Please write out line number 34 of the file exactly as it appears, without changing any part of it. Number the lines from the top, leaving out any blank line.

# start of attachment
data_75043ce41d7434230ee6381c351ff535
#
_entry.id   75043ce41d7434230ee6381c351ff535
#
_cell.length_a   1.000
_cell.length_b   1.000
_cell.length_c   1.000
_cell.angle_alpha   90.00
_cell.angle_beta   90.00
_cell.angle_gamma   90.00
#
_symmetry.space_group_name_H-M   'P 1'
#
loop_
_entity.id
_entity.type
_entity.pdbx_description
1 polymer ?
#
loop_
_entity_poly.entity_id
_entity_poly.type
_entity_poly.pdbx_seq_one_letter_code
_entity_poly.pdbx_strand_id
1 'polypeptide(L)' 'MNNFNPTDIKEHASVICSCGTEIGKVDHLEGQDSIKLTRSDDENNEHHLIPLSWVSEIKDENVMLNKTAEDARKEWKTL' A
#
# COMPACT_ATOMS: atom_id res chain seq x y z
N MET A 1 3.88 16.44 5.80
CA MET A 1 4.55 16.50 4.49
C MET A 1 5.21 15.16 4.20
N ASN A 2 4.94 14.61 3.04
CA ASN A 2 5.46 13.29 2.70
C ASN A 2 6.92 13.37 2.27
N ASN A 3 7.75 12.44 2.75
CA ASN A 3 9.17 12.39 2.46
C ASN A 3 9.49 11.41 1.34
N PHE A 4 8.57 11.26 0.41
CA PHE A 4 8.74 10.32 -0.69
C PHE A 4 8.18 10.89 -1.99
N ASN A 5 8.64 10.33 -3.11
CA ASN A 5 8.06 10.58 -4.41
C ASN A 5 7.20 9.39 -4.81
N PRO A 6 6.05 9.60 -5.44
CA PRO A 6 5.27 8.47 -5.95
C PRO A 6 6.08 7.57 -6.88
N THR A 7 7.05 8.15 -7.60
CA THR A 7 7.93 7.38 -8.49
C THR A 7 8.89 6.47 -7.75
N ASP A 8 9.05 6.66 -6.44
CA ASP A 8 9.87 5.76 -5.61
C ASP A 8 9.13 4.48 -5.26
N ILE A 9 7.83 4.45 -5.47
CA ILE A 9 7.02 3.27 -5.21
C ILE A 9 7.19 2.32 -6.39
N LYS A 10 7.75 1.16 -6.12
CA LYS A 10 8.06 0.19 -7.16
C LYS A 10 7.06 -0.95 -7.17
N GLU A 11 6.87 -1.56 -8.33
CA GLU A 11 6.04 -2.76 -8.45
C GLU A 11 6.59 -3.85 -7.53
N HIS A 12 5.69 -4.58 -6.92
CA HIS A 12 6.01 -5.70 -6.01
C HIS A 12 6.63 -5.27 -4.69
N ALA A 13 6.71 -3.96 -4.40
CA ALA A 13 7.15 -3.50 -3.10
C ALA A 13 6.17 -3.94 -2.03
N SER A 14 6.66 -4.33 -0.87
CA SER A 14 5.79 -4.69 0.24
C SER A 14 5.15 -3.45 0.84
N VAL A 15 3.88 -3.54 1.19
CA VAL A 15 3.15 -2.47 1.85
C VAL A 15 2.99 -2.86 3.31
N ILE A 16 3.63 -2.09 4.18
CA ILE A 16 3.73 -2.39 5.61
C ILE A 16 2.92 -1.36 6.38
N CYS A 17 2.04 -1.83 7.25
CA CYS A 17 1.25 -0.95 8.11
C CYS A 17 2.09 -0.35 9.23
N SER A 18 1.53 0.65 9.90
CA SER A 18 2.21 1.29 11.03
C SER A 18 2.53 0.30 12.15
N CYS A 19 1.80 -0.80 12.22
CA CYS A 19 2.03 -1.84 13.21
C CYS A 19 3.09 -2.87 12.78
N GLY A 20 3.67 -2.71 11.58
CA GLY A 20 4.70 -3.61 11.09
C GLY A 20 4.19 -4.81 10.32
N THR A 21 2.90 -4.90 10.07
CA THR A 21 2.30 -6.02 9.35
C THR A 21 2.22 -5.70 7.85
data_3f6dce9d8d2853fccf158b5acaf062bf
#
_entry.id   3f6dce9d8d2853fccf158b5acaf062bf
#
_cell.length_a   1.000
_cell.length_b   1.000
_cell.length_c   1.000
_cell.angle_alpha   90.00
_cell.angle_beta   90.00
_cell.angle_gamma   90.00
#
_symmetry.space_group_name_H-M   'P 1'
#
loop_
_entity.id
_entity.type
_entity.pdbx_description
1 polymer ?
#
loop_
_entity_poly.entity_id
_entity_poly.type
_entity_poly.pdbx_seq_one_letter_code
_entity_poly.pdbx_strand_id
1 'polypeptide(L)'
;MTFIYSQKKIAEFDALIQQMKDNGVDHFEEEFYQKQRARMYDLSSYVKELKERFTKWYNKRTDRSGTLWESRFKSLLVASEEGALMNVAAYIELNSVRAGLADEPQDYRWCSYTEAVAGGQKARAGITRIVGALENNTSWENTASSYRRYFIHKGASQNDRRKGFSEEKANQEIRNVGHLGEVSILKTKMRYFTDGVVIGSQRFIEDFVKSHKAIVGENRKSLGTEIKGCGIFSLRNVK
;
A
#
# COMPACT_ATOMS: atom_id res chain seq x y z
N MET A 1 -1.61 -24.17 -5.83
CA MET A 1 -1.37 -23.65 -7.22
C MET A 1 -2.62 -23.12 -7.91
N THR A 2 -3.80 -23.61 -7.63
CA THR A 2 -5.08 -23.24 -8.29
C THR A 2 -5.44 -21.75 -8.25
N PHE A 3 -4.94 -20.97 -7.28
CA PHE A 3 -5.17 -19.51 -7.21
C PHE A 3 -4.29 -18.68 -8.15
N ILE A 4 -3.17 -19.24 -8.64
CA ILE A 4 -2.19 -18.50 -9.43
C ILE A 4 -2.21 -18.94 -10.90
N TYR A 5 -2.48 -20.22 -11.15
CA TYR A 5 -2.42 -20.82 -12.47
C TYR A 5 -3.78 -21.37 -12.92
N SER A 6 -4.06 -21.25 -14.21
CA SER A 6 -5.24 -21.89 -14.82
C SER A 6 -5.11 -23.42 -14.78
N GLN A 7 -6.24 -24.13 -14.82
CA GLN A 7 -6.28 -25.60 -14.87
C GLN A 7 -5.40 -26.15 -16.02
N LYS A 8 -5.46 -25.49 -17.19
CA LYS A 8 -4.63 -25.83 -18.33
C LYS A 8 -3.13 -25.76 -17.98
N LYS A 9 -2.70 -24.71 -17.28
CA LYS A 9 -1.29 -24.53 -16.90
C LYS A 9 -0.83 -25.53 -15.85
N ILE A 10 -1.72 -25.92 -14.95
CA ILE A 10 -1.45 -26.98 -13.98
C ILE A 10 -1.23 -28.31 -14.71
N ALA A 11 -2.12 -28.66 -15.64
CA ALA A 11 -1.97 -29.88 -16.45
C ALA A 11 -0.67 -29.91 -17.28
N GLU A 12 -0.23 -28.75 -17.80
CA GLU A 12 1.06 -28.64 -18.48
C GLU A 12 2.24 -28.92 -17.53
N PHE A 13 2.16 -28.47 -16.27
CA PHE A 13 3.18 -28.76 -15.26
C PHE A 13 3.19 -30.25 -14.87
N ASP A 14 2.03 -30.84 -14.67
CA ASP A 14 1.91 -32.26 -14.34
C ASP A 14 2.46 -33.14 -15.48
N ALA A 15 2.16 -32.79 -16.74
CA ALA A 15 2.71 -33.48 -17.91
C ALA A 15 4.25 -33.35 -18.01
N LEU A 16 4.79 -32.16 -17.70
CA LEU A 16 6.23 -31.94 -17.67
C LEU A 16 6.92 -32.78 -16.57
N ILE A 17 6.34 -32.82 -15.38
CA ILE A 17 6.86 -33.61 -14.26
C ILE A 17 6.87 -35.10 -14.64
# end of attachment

N ASN A 3 7.75 12.44 2.75